You will be getting a report from our hardworking treasurer, Nigel Dennis.  He has put in a monumental amount of work since succeeding Stanley Anthony and during this time our finances have increased hugely, hence giving us considerably more money to dispense to our needy projects.  Nigel has been ably supported by William Spooner who has made quite an impact since joining us recently.

Jo Hallett, our secretary, has worked tirelessly with zest and enthusiasm throughout the year, monitoring meticulously every request for assistance.  These have all been discussed openly by the committee and I cannot praise her enough.  She manages to visit Ghana regularly and is on site to monitor our work.  Her contribution has been massive.  Kate Regan has been another lynch pin within the committee, helping out whenever needed and providing much-needed support.  I have just named a few, but I cannot thank Penny Sewell enough for all she has done with the website and co-ordinating this occasion.  She has been active with the two large projects in the Volta Region.  Thank you, Penny.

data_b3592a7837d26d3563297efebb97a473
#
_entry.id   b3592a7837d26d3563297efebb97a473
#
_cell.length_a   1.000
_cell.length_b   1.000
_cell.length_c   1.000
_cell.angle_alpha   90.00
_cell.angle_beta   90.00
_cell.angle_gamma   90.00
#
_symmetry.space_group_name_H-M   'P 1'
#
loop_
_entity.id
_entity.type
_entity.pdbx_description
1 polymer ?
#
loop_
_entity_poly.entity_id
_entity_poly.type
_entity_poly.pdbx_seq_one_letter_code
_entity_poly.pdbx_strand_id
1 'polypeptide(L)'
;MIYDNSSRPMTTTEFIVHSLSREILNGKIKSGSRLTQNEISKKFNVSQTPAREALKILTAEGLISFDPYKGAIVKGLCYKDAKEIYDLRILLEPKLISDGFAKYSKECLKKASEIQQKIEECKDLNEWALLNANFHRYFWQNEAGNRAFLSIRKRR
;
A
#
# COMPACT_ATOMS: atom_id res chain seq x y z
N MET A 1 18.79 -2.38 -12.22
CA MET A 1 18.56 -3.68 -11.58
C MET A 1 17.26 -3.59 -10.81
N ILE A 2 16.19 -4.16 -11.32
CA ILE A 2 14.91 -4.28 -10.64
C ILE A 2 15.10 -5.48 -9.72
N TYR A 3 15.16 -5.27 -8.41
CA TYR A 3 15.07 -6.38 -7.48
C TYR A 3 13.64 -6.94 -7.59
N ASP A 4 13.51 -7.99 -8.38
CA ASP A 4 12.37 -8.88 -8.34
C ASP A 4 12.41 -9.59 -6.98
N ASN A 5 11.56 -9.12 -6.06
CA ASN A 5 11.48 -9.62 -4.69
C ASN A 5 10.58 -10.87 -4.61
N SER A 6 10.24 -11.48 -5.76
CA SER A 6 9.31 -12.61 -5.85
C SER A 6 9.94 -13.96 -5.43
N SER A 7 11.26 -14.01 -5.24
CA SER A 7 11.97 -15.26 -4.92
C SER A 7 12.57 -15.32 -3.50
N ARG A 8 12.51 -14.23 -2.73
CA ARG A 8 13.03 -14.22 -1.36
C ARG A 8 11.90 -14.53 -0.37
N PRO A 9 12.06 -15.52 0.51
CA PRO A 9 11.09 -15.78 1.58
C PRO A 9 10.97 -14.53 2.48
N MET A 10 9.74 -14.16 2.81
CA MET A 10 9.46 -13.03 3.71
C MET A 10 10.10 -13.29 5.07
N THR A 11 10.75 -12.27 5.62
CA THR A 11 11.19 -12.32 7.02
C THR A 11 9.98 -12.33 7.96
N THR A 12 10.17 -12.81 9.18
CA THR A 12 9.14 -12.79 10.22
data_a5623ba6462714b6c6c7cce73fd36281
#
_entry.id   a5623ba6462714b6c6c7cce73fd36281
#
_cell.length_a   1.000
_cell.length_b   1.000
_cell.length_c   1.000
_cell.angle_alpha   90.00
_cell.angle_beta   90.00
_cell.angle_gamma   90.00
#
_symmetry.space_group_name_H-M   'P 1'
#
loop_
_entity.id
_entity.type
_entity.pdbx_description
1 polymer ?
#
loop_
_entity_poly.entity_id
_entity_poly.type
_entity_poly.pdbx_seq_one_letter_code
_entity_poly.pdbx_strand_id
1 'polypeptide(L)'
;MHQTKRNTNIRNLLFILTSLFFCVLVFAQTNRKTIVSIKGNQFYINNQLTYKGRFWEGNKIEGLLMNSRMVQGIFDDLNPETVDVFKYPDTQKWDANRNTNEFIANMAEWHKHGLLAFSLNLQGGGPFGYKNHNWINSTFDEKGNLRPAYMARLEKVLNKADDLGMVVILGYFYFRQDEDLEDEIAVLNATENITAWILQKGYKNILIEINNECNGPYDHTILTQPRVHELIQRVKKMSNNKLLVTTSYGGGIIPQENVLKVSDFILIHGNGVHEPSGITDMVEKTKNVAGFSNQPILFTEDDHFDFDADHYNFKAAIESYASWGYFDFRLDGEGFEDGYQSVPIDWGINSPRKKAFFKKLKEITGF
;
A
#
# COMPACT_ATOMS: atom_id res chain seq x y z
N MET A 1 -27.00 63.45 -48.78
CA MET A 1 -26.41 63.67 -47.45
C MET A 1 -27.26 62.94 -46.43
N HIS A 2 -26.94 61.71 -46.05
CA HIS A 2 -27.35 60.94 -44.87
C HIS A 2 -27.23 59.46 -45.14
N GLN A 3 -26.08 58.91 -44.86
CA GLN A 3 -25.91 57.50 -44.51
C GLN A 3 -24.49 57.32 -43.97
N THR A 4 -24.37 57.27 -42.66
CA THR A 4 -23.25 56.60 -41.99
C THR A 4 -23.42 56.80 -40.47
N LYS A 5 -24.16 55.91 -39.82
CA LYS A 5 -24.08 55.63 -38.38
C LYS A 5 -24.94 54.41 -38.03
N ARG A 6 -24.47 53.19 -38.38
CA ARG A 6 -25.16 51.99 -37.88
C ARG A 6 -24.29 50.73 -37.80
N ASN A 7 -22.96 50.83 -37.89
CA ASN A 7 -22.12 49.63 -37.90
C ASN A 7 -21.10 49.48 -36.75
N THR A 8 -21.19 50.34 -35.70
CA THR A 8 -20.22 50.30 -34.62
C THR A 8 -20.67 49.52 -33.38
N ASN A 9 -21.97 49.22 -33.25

In Patrick Heinecke we have a person who has worked tirelessly in the Northern Regions, spending several months working in difficult conditions.  He has monitored the Sandema project with adept skills, and recently ensured that the project could progress now that solar energy panels have been installed.

Last year I celebrated 10 years as Chairman of GSA and recently I advised the committee that I have been thinking of passing on the chairmanship to someone with new ideas.  I must emphasise that I am not throwing in the towel, but if anyone here would like to take over my duties, please could they let me know.  I must add that I am more than happy to continue for a little longer.

I started this report with a quote from Martin Luther King Jr and I will end with another by this great man.  He said: EDUCATION IS THE PASSPORT TO DECENT ECONOMIC POSITIONS.  We will continue our work with this quote in mind.  thank you everybody.

Nigel Dennis, Ted Mayne and Jo Hallett

The AGM in the crypt at St. Mary’s church, Islington.